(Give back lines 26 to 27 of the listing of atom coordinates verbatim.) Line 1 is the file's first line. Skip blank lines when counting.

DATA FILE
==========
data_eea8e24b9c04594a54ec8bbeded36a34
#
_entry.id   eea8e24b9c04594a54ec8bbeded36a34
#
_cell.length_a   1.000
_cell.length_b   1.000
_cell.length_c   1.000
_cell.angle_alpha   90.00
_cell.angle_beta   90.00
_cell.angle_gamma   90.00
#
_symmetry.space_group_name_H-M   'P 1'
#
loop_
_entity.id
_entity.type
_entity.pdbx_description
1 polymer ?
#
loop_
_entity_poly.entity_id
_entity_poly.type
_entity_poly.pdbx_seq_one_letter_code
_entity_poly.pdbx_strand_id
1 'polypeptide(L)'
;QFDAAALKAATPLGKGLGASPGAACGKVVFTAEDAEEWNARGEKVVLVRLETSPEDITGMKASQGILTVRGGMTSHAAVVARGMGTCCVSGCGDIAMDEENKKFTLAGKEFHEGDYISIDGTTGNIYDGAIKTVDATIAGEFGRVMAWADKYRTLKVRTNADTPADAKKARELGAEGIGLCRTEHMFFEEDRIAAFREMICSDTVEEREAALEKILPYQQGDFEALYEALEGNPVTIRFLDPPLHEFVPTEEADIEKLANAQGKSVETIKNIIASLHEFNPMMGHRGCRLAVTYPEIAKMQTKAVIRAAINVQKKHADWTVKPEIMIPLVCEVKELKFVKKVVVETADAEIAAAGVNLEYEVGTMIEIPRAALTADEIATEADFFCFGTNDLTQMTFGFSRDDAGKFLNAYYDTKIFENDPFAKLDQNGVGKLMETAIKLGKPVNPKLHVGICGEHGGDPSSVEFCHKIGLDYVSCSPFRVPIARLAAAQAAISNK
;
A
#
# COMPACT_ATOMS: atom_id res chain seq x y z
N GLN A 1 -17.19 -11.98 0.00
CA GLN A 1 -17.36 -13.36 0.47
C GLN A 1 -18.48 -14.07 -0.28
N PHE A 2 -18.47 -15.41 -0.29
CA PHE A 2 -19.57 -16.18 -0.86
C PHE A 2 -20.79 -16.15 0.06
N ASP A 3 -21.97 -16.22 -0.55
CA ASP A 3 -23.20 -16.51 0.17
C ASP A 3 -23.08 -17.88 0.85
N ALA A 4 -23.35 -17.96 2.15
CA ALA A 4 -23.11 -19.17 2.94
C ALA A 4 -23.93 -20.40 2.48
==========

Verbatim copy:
;QFDAAALKAATPLGKGLGASPGAACGKVVFTAEDAEEWNARGEKVVLVRLETSPEDITGMKASQGILTVRGGMTSHAAVVARGMGTCCVSGCGDIAMDEENKKFTLAGKEFHEGDYISIDGTTGNIYDGAIKTVDATIAGEFGRVMAWADKYRTLKVRTNADTPADAKKARELGAEGIGLCRTEHMFFEEDRIAAFREMICSDTVEEREAALEKILPYQQGDFEALYEALEGNPVTIRFLDPPLHEFVPTEEADIEKLANAQGKSVETIKNIIASLHEFNPMMGHRGCRLAVTYPEIAKMQTKAVIRAAINVQKKHADWTVKPEIMIPLVCEVKELKFVKKVVVETADAEIAAAGVNLEYEVGTMIEIPRAALTADEIATEADFFCFGTNDLTQMTFGFSRDDAGKFLNAYYDTKIFENDPFAKLDQNGVGKLMETAIKLGKPVNPKLHVGICGEHGGDPSSVEFCHKIGLDYVSCSPFRVPIARLAAAQAAISNK
;